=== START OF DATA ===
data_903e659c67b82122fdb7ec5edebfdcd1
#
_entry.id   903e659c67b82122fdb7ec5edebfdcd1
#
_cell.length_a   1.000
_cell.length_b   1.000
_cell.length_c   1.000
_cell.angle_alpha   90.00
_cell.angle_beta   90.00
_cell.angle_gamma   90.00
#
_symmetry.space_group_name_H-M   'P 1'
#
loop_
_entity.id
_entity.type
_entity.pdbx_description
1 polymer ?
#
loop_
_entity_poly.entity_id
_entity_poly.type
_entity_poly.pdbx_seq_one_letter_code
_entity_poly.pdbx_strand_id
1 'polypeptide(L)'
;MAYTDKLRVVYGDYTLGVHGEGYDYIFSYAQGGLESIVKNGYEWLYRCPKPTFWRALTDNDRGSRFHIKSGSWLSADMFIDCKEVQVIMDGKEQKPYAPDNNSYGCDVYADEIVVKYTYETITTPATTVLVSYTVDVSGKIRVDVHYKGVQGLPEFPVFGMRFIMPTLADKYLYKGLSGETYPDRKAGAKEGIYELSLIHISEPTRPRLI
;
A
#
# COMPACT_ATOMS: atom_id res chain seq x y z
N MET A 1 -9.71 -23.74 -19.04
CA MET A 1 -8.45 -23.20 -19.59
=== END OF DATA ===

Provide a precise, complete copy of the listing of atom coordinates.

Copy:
data_903e659c67b82122fdb7ec5edebfdcd1
#
_entry.id   903e659c67b82122fdb7ec5edebfdcd1
#
_cell.length_a   1.000
_cell.length_b   1.000
_cell.length_c   1.000
_cell.angle_alpha   90.00
_cell.angle_beta   90.00
_cell.angle_gamma   90.00
#
_symmetry.space_group_name_H-M   'P 1'
#
loop_
_entity.id
_entity.type
_entity.pdbx_description
1 polymer ?
#
loop_
_entity_poly.entity_id
_entity_poly.type
_entity_poly.pdbx_seq_one_letter_code
_entity_poly.pdbx_strand_id
1 'polypeptide(L)'
;MAYTDKLRVVYGDYTLGVHGEGYDYIFSYAQGGLESIVKNGYEWLYRCPKPTFWRALTDNDRGSRFHIKSGSWLSADMFIDCKEVQVIMDGKEQKPYAPDNNSYGCDVYADEIVVKYTYETITTPATTVLVSYTVDVSGKIRVDVHYKGVQGLPEFPVFGMRFIMPTLADKYLYKGLSGETYPDRKAGAKEGIYELSLIHISEPTRPRLI
;
A
#
# COMPACT_ATOMS: atom_id res chain seq x y z
N MET A 1 -9.71 -23.74 -19.04
CA MET A 1 -8.45 -23.20 -19.59